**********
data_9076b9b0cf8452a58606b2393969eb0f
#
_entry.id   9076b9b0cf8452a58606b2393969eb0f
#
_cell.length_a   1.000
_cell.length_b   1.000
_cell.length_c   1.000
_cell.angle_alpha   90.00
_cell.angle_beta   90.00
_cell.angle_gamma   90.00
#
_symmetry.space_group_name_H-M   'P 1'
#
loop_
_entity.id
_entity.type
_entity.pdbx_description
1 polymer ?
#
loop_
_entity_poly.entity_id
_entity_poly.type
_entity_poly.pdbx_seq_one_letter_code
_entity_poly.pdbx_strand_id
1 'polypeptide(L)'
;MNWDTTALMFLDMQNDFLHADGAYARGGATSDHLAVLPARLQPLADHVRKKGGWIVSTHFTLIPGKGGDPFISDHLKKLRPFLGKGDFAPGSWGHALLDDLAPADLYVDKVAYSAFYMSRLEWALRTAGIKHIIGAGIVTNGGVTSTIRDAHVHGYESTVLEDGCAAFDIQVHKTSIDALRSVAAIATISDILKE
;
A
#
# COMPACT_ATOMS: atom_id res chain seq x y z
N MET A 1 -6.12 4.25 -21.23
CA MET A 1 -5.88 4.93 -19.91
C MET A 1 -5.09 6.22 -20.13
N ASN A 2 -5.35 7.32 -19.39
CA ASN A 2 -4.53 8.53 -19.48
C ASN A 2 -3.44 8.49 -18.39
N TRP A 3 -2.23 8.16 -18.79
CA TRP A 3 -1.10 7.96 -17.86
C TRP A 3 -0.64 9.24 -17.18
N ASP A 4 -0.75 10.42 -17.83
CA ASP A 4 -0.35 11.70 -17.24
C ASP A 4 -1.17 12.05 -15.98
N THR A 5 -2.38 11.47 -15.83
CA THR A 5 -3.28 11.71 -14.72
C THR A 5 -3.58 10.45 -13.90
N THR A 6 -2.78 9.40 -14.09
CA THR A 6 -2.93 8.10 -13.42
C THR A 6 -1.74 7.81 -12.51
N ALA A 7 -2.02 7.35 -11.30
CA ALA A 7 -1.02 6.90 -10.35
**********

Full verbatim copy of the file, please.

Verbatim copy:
data_9076b9b0cf8452a58606b2393969eb0f
#
_entry.id   9076b9b0cf8452a58606b2393969eb0f
#
_cell.length_a   1.000
_cell.length_b   1.000
_cell.length_c   1.000
_cell.angle_alpha   90.00
_cell.angle_beta   90.00
_cell.angle_gamma   90.00
#
_symmetry.space_group_name_H-M   'P 1'
#
loop_
_entity.id
_entity.type
_entity.pdbx_description
1 polymer ?
#
loop_
_entity_poly.entity_id
_entity_poly.type
_entity_poly.pdbx_seq_one_letter_code
_entity_poly.pdbx_strand_id
1 'polypeptide(L)'
;MNWDTTALMFLDMQNDFLHADGAYARGGATSDHLAVLPARLQPLADHVRKKGGWIVSTHFTLIPGKGGDPFISDHLKKLRPFLGKGDFAPGSWGHALLDDLAPADLYVDKVAYSAFYMSRLEWALRTAGIKHIIGAGIVTNGGVTSTIRDAHVHGYESTVLEDGCAAFDIQVHKTSIDALRSVAAIATISDILKE
;
A
#
# COMPACT_ATOMS: atom_id res chain seq x y z
N MET A 1 -6.12 4.25 -21.23
CA MET A 1 -5.88 4.93 -19.91
C MET A 1 -5.09 6.22 -20.13
N ASN A 2 -5.35 7.32 -19.39
CA ASN A 2 -4.53 8.53 -19.48
C ASN A 2 -3.44 8.49 -18.39
N TRP A 3 -2.23 8.16 -18.79
CA TRP A 3 -1.10 7.96 -17.86
C TRP A 3 -0.64 9.24 -17.18
N ASP A 4 -0.75 10.42 -17.83
CA ASP A 4 -0.35 11.70 -17.24
C ASP A 4 -1.17 12.05 -15.98
N THR A 5 -2.38 11.47 -15.83
CA THR A 5 -3.28 11.71 -14.72
C THR A 5 -3.58 10.45 -13.90
N THR A 6 -2.78 9.40 -14.09
CA THR A 6 -2.93 8.10 -13.42
C THR A 6 -1.74 7.81 -12.51
N ALA A 7 -2.02 7.35 -11.30
CA ALA A 7 -1.02 6.90 -10.35